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Things That Put Athletes at Risk

Why Are Fit and Active Athletes at Risk For DVT?

Deep vein thrombosis (DVT) is a condition where one or more blood clots form within the large veins in your legs. Clots can have symptoms of their own and can become fatal if they travel to your lungs where they develop into pulmonary embolisms. 

Everyone is at risk of developing DVT, but certain activities can expose athletes to more risk than others in their age group. Read on to learn ten things that put athletes at risk for DVT. 

1. Higher Risk of Leg Injury

Some sports, particularly ones like basketball and hockey, have higher rates of leg injuries. 

Any damage to your leg can increase your chance of developing DVT. 

The greater the damage, the greater the risk. The worst is a break that requires a cast and the most minor is something like being hit with a hockey puck. 

2. Higher Risk of Injuries that Need Surgery

You are at the greatest risk of developing DVT following surgery. Athletes tend to get more severe injuries more frequently than others in comparable stages of life.

3. Not Moving Enough During Injury Recovery

Athletes may suddenly need to stop their exercise and work-out routines after becoming injured. This can sometimes last for months at a time. 

The sudden periods of decreased activity put you at a greater risk for developing DVT.  

4. Lots of Travel Time

Athletes in many different sports, be it at the professional, college, or even high school level, often need to travel long distances in order to compete.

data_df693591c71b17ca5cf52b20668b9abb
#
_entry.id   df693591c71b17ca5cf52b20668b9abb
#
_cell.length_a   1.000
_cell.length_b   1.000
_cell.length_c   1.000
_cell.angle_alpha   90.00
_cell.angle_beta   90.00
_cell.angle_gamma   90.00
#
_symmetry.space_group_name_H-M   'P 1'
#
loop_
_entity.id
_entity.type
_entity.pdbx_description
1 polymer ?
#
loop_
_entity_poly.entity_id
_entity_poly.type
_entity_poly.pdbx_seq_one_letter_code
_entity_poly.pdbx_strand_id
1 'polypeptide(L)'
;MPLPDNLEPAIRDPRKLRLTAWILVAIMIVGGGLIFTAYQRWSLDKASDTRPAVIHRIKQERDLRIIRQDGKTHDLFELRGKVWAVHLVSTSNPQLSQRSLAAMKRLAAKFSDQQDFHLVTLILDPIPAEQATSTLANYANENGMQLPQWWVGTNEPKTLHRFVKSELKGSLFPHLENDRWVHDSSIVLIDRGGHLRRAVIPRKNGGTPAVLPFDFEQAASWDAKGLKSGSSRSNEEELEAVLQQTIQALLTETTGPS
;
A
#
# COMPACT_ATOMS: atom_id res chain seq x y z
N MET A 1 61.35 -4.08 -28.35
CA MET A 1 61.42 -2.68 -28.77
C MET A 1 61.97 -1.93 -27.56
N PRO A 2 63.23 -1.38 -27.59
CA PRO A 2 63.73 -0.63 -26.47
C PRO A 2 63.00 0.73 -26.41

Long periods of travel, involving six or more hours of sitting. automatically put you in a higher risk category for DVT.  

5. Not Enough Lower Leg Exercises

You need to consistently have good circulation in your legs. Some sports may overlook leg-specific exercises. But missing out on a leg day is another way to increase your risk for DVT.

6. Not Maintaining a Well-Balanced Diet

Although athletes tend to be great at eating healthy during their season, it’s important to keep up a nutritious diet all year long. Otherwise you’ll increase your risk of DVT. 

Examples of a healthy diet include: 

Avoiding saturated fats

Limiting sugar intake

Limiting sodium intake

Eating plenty of fruits and vegetables

7. Drinking Too Much Alcohol

Drinking too much puts you at a greater risk of developing DVT. Be aware of this unintended consequence of drinking. 

Always drink in moderation, even during the off-season. 

8. Taking Hormones

Hormone therapy, and the use of hormones in general, is linked to a greater risk of DVT.

Any athletes who are transitioning, or taking hormones for other reasons, should be aware of the added risk.  

9. Taking Contraceptive Pills

If you're a female athlete, you should keep in mind that oral contraceptive pills put you in a higher risk category for deep vein thrombosis. 

Consider using a different form of contraception if you’re concerned. 

Content created and supplied by: KwasiRichd1 (via Opera News )

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